The Catholic Worker also experimented with farming communes. In 1935 a house with a garden was rented on Staten Island. Soon after came the Mary Farm in Easton, Pennsylvania. This a property, was eventually given up because of strife within the community. Another farm was purchased in upstate New York near Newburgh. Called the Maryfarm Retreat House, it was destined for a longer life. Later came the Maurin Peter Farm on Staten Island, later moved to Tivoli and then to Marlborough, both in the Hudson Valley. Day came to see the vocation of the Catholic Worker was not so much to found model agricultural communities as rural houses of hospitality.
Pacifism caused Day the most trouble. A nonviolent way of life, as she saw it, was at the heart of the Gospel. Like the early church she too seriously the command of Jesus to Maurin: “Put away your sword, for whoever lives by the sword shall perish by the sword.” For many centuries the Catholic Church had accommodated itself to war. Popes had blessed armies and preached Crusades. In the thirteenth century St. Francis of Assisi had revived the pacifist way, but by the twentieth century, it was unknown for Catholics to take such a position. The Catholic Worker’s first expression of pacifism, published in 1935, was a dialogue between a patriot and Christ, the patriot dismissing Christ’s teaching as a noble but impractical doctrine. The fascist side, led by Franco, presented itself as defender of the Catholic faith. Nearly every Catholic bishop and publication rallied behind Franco. The Catholic Worker, refusing to support either side in the war, lost two-thirds of its readers. Those backing Franco, Day warned early in the war, ought to “take another look at recent events in [Nazi] Germany.” She expressed anxiety for the Jews and later was among the founders of the Committee of Catholics to Fight Anti-Semitism.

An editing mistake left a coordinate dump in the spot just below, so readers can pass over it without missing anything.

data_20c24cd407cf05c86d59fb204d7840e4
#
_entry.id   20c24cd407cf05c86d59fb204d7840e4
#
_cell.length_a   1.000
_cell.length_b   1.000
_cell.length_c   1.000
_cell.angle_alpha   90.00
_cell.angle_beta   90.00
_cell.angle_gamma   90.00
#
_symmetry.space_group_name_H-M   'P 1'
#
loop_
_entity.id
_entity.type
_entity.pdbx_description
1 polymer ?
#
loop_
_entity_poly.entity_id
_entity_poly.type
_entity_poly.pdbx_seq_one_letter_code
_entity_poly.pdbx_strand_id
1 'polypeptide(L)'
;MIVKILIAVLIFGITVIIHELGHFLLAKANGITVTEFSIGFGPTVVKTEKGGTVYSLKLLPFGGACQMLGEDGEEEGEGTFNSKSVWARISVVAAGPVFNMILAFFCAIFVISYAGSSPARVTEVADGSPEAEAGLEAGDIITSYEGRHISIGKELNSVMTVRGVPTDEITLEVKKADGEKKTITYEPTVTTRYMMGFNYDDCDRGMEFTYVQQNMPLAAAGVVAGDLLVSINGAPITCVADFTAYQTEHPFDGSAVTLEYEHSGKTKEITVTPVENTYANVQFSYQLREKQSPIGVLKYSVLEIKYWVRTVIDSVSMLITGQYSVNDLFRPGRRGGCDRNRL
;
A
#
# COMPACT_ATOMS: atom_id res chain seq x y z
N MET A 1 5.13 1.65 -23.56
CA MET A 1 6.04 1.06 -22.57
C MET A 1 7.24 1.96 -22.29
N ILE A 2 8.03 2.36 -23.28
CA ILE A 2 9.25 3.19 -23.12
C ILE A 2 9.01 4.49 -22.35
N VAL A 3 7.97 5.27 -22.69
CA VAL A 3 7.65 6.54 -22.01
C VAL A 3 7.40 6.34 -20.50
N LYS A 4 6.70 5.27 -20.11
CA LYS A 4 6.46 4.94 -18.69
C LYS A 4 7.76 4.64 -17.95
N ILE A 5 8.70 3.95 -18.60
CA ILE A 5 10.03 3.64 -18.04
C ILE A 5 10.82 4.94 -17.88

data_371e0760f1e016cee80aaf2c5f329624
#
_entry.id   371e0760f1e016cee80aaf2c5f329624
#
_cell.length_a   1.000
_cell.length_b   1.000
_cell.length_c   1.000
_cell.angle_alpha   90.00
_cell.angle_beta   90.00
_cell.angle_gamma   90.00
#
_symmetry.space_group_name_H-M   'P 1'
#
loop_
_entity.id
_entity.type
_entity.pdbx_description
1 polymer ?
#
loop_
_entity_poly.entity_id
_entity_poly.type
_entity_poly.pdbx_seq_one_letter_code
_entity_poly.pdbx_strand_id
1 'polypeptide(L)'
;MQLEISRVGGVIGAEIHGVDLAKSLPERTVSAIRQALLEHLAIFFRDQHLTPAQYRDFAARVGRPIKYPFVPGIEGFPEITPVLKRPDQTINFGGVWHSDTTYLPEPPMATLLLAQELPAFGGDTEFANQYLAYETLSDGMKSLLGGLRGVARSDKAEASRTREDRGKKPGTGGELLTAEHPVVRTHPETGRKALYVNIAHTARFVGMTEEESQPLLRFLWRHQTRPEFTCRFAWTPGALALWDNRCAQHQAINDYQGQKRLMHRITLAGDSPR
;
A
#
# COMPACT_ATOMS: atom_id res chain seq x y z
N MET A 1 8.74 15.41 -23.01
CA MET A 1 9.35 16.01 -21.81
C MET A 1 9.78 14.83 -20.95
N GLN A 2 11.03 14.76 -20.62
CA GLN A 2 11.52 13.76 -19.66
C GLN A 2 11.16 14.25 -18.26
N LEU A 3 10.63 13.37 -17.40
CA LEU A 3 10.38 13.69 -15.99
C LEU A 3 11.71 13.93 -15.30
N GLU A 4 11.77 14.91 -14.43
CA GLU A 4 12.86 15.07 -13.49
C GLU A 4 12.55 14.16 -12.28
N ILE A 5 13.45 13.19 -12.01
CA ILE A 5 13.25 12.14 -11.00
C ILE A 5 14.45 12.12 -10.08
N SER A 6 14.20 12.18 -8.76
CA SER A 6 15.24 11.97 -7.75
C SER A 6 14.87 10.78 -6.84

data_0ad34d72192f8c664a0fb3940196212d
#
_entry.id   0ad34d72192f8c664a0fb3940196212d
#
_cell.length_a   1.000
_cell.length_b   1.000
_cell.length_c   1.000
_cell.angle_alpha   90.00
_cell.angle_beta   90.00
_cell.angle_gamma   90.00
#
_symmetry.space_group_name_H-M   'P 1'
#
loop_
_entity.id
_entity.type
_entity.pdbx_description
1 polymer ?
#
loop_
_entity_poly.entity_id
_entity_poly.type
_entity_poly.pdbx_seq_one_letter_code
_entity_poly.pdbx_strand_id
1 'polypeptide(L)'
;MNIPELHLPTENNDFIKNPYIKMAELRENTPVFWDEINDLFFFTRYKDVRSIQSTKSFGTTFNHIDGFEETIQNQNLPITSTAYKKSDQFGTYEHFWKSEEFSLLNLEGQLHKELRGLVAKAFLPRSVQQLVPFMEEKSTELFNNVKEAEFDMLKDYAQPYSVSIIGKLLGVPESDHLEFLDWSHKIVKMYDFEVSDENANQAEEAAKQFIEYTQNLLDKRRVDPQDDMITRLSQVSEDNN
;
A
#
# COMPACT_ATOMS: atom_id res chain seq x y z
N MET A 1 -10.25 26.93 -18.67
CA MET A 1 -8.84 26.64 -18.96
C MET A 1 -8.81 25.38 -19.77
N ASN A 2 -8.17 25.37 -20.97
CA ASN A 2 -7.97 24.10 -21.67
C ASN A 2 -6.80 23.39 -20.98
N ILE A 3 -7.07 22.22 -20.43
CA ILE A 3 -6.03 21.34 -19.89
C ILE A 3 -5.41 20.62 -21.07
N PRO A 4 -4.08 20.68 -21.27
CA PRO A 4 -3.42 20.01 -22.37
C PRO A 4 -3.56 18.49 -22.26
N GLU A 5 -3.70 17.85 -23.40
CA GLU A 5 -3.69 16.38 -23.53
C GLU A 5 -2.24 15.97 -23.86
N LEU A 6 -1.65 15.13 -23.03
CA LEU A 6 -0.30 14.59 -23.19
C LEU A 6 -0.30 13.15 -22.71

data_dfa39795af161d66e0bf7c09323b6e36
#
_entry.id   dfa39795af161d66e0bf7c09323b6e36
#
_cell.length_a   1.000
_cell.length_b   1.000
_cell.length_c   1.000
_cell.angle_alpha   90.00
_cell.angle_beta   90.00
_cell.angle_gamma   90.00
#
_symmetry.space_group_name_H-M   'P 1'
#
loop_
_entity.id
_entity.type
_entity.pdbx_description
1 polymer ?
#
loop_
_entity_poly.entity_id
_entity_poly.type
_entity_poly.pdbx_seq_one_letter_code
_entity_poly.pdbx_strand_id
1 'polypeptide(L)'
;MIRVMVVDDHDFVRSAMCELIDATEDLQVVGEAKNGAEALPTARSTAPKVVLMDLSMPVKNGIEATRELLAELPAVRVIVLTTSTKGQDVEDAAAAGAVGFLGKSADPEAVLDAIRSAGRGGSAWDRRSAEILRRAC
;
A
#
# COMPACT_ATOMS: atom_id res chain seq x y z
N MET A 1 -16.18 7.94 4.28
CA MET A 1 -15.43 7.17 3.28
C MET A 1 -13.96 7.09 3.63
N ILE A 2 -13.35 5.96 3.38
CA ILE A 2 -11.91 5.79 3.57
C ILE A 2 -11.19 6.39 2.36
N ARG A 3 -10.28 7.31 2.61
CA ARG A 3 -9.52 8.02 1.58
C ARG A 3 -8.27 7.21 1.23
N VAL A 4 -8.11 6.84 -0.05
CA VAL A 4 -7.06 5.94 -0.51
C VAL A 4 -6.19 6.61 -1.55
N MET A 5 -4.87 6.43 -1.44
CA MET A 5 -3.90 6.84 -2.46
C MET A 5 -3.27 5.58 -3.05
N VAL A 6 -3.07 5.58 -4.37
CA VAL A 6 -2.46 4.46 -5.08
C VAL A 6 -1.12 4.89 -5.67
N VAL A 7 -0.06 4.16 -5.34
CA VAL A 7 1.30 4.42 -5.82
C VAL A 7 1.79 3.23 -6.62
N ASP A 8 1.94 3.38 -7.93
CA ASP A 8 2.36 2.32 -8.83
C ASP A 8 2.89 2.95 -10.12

Following Japan’s attack on Pearl Harbor and America’s declaration of war, Dorothy announced that the paper would maintain its pacifist stand. “We will print the words of Christ who is with us always,” Day wrote. “Our manifesto is the Sermon on the Mount.” Opposition to the war, she added, had nothing to do with sympathy for America’s enemies. “We love our country…. We have been the only country in the world where men and women of all nations have taken refuge from oppression.” But the means of action the Catholic Worker movement supported were the works of mercy rather than the works of war. She urged “our friends and associates to care for the sick and the wounded, to the growing of food for the hungry, to the continuance of all our works of mercy in our houses and on our farms.” Not all members of Catholic Worker communities agreed. Fifteen houses of hospitality closed in the months following the U.S. entry into the war. But Day’s view prevailed. Every issue of TheCatholic Worker reaffirmed her understanding of the Christian life. The young men who identified with the Catholic Worker movement during the war generally spent much of the war years either in prison, or in rural work camps. Some did unarmed military service as medics.